Description

BACKGROUND OF THE INVENTION
This invention relates to collapsible support structures which are utilized to support highway signs, barricades, flashing lights and the like and, more particularly, to support structures which collapse, without flying apart, when struck by a moving vehicle.
Indicating devices such as signs, barricades, and flashing lights are used on or adjacent to highways to indicate construction areas, to block lanes, to warn motorists of road hazards, etc. Support for these indicating devices is commonly provided by a rigidly constructed metal framework. When such an indicating device and its associated support are accidentally struck by a vehicle traveling along the highway, the indicating device and support, or parts thereof, can be propelled in various directions causing injury to the vehicle occupants, workmen and pedestrians in the area, and occupants of oncoming vehicles.
It is desired to provide a support structure for highway indicating devices which creates a minimal risk of injury when struck by a vehicle. It has been found that the risk of injury is reduced when the support structure collapses to a horizontal position upon impact by a vehicle, thus allowing the vehicle to pass over the support structure and the attached indicating device. Furthermore, the support structure must be configured to hold together after impact so that flying parts do not cause personal injury and must have sufficient strength to withstand rough handling by highway workers. U.S. Pat. No. 4,183,695, issued Jan. 15, 1980, to Wilcox discloses a barricade which collapses when struck from the front or rear. However, the disclosed barricade does not collapse when subjected to a sideways impact.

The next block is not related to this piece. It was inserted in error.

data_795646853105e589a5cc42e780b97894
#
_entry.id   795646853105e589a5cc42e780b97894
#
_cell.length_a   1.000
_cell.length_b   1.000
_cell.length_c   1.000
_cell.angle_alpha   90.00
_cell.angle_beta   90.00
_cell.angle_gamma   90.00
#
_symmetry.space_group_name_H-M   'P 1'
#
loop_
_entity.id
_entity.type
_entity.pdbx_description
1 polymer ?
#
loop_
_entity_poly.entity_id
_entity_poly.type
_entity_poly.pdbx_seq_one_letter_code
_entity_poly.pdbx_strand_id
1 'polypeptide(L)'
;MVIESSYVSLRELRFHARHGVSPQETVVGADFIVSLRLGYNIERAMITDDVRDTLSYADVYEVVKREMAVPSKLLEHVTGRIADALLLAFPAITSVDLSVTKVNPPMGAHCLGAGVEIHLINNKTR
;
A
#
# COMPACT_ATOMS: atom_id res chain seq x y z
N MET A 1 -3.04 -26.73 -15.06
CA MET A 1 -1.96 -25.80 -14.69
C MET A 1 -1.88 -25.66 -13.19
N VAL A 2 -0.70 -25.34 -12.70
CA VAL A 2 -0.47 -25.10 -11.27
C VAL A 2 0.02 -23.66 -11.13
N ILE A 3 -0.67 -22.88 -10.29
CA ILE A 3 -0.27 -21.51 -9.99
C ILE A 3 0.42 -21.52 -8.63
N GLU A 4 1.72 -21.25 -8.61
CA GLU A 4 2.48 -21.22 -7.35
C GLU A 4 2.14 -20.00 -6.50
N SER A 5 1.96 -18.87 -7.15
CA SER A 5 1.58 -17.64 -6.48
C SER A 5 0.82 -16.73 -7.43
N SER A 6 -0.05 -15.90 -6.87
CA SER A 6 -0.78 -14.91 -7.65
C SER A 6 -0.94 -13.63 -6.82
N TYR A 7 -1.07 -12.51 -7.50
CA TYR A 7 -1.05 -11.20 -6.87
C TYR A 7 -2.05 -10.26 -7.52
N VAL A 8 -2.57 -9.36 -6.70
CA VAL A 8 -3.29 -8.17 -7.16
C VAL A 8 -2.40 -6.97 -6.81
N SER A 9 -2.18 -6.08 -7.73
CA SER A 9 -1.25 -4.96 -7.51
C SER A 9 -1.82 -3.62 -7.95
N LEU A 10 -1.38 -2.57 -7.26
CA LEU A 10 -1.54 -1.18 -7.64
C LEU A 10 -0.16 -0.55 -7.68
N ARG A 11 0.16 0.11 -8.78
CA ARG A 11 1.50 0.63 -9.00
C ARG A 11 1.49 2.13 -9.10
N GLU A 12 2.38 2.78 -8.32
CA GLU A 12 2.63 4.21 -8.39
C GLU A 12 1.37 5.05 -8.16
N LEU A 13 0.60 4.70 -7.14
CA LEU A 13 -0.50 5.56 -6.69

Another approach is to configure the support structure so that the attached indicating device passes over the top of the vehicle after impact. This configuration is particularly useful for signs which are taller than vehicles. Typically, the support structure detaches from its base near ground level upon impact.